Chinese banks write to FM, have asked India to speed up the bankruptcy process for Reliance Infratel.
With total exposure of Rs 13,483 crore in insolvent Reliance Infratel, China Development Bank, Export-Import Bank of China, and SC Lowy Asset Management have appealed to the Indian government to speed up the company’s debt resolution procedure, which began in May 2018.
The lenders voiced their worry in a letter to the Indian finance minister and the Insolvency and Bankruptcy Board of India (IBBI) that, despite the strict timeframes set forth under the Insolvency and Bankruptcy Code,,, 2016, Reliance Infratel’s debt resolution is still far from complete.
Three lenders have a total exposure of Rs 13,483 crore in the insolvent business, and they are concerned that, despite the IBC’s strict timelines, debt resolution is still a long way off.
Chinese banks have asked the FM to intervene in Reliance Infratel’s restructuring plan. Chinese banks have written to Finance Minister Nirmala Sitharaman over the delays in implementing the Reliance Infratel Limited Resolution Plan.
The China Development Bank has written to Finance Minister, urging her to guarantee that a Reliance Jio subsidiary pays and implements the debt settlement procedure for Reliance Infratel Ltd (RITL), which the bankruptcy panel authorized in December 2020.
The resolution plan, which includes Jio buying RITL for over Rs 4,000 crore, has been put on hold after the telecom firm discovered that a number of institutions, including the State Bank of India, had flagged RTIL as a fake account but had not informed the NCLT or Jio.
In their respective capacity as financial creditors of Reliance Infratel Limited (RITL), China Development Bank, Export-Import Bank of China, Shubh Holdings Pte. Ltd., and SC Lowy Asset Management have written to the finance minister and IBBI Chairman.
Out of RITL’s total financial debt of Rs 41,055 crore, these banks have an aggregate financial liability of Rs 13,483 crore.
Four financial institutions, including two Chinese banks, have written to finance minister Nirmala Sitharaman and the Insolvency and Bankruptcy Board of India (IBBI), requesting their assistance in hastening the resolution of Reliance Infratel (RITL), Reliance Communications’ tower unit.
“We wish to bring to your attention a deeply concerning roadblock in the successful resolution applicant – Reliance Projects & Property Management Services Limited (RPPMSL) (formerly known as Reliance Digital Platform & Project Services Limited), an affiliate of Reliance Jio Infocomm Limited (RJio) – implementing the resolution plan for RITL,” the letter said.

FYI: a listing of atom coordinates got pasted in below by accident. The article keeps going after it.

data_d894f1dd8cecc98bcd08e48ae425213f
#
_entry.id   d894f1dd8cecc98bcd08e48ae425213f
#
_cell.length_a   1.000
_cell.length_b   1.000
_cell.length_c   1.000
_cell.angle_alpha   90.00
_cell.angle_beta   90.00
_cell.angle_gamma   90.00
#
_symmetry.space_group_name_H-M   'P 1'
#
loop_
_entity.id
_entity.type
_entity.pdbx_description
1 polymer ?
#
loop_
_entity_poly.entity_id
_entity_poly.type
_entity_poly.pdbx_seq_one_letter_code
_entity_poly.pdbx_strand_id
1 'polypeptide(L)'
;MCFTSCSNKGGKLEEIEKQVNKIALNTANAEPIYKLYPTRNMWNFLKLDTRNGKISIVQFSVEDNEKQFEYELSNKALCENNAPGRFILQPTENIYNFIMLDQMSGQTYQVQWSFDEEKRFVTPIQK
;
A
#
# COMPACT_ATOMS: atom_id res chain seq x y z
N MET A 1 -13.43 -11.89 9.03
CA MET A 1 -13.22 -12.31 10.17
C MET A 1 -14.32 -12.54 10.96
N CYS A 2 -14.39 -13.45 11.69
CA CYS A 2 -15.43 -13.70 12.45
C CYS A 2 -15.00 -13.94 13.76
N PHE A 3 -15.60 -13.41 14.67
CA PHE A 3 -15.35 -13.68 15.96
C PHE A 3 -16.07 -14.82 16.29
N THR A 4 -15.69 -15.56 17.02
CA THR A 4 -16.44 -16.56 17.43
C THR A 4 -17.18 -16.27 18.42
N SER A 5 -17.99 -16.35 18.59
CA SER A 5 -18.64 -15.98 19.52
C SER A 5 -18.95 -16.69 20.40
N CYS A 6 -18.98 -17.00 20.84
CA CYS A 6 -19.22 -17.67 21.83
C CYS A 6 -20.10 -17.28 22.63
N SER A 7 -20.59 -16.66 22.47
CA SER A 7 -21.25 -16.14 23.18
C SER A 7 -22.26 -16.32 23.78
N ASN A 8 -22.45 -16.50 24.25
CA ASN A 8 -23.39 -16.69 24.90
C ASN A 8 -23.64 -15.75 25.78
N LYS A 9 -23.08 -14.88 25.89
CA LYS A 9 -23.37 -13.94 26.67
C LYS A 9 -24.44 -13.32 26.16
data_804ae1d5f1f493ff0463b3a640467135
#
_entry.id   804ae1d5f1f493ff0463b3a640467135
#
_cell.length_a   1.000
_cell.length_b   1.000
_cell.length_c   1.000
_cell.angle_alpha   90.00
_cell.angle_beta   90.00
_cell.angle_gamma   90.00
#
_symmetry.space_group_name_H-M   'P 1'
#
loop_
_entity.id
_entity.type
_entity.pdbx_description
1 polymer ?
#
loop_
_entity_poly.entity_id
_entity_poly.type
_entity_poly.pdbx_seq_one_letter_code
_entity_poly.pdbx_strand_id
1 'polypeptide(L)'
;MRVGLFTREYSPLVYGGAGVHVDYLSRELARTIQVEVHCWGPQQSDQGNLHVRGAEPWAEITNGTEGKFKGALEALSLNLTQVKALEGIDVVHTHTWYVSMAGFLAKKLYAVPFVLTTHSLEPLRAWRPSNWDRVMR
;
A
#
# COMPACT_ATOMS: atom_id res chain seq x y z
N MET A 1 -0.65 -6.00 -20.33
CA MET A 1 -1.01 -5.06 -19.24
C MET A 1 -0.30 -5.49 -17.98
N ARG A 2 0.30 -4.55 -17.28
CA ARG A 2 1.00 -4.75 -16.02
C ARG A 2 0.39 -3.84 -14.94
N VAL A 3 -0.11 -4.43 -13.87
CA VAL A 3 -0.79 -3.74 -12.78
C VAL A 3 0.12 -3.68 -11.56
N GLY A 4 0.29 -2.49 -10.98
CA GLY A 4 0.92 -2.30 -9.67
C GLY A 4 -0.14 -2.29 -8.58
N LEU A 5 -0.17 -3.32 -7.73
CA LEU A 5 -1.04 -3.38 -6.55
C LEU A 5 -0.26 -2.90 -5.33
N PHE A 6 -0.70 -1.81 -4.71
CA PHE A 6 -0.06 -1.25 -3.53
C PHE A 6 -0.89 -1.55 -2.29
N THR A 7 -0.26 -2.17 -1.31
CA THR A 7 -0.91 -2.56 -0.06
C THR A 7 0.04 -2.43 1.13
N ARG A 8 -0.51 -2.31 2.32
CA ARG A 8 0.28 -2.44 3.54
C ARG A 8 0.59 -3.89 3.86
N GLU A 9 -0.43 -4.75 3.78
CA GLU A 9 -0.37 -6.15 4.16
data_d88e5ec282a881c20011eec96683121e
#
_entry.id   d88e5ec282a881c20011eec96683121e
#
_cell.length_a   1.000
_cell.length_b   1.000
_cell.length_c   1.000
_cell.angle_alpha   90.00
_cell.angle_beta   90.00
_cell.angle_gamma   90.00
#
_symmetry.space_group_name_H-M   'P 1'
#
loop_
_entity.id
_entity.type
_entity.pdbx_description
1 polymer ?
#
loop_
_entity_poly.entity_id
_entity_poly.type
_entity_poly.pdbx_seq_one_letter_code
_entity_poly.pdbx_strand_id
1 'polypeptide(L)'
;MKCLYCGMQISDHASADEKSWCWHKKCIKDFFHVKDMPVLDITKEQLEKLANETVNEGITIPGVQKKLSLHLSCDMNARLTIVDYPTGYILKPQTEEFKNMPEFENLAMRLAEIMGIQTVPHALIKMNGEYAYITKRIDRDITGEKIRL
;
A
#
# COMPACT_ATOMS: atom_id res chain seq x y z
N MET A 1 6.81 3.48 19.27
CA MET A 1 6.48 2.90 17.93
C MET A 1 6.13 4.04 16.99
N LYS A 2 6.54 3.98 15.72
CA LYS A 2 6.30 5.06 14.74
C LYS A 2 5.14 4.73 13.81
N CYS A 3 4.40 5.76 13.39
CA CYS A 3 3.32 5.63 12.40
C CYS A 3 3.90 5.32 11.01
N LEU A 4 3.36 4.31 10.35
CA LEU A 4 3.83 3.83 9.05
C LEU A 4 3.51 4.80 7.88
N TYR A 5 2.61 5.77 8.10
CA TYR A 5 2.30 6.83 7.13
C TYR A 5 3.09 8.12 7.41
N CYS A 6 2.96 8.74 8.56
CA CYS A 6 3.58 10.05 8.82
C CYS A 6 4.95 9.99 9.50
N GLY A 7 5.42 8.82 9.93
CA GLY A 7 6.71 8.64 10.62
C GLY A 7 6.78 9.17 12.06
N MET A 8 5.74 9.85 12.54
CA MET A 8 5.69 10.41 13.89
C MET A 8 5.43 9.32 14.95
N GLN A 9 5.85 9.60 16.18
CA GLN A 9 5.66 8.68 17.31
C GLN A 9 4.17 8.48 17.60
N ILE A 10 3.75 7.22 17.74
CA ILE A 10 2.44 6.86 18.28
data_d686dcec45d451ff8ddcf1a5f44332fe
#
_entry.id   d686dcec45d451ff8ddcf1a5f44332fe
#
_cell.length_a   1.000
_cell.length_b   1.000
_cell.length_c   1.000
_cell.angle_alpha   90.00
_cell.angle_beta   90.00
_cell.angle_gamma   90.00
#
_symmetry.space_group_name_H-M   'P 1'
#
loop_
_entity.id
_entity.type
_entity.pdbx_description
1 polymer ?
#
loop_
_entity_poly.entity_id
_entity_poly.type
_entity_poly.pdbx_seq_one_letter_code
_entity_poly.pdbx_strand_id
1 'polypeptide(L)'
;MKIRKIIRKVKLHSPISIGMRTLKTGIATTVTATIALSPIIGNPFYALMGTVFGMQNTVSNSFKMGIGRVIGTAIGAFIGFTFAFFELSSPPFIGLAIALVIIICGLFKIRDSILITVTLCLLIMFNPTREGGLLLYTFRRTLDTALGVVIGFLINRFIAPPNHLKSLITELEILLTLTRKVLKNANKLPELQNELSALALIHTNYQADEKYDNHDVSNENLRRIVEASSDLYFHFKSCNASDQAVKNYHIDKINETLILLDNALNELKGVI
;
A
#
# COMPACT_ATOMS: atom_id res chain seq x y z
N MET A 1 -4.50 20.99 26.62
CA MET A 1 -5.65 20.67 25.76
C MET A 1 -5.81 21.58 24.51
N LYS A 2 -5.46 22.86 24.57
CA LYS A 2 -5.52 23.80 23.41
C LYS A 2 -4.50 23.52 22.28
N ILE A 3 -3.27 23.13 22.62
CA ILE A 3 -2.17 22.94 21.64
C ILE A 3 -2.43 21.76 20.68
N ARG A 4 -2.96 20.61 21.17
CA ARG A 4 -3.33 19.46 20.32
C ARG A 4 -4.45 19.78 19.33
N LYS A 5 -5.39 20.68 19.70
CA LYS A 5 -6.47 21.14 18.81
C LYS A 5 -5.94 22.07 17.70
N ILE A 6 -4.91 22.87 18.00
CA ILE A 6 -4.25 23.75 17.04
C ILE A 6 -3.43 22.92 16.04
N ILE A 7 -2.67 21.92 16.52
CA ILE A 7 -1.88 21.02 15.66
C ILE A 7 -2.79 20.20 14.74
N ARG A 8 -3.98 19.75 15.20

We also request that the MCA and the IBBI consider instituting appropriate legislative amendments to the Code to disincentivize successful resolution applicants from withdrawing or modifying resolution plans (once submitted as part of the CIRP) or delaying or withholding the implementation of the National Company Law Tribunal (NCLT)-approved resolution plans, given this roadblock and the instances of successful resolution applicants reneging on resolution plans,” the banks stated.
According to the Chinese lender’s letter dated January 25, the categorization of the account as fraudulent is an internal matter for Indian institutions. “This should not hinder RITL’s corporate insolvency resolution process (CIRP) or the implementation of an NCLT authorized resolution plan,” the letter said, which ET obtained a copy of.
The letter’s signatories include the China Development Bank, the Export-Import Bank of China, Shubh Holdings Pte, and SC Lowy Asset Management.
These institutions have encouraged the ministry of corporate affairs and the IBBI to explore suitable legislative adjustments to the Insolvency and Bankruptcy Code (IBC) so that successful resolution applicants are disincentivized from abandoning or changing their resolution plans.
According to the banks, the NCLT has already accepted the RPPMSL Resolution Plan under the current scenario. As a result, RPPMSL is prohibited from changing or withdrawing the RPPMSL Resolution Plan in any way or for any reason (including, on account of the Forensic Audit Report).
Furthermore, because the RPPMSL Resolution Plan will result in a change in RITL’s management or control, there is no possibility (if any) of RPPMSL being held accountable for RITL’s actions prior to the CIRP’s start.
As a result, RPPMSL should be forced to immediately execute the RPPMSL Resolution Plan. This would not only respect the CIRP’s integrity as envisioned by the Code, but it will also assure faster recovery for creditors who have been waiting for RITL’s resolution for the past two years.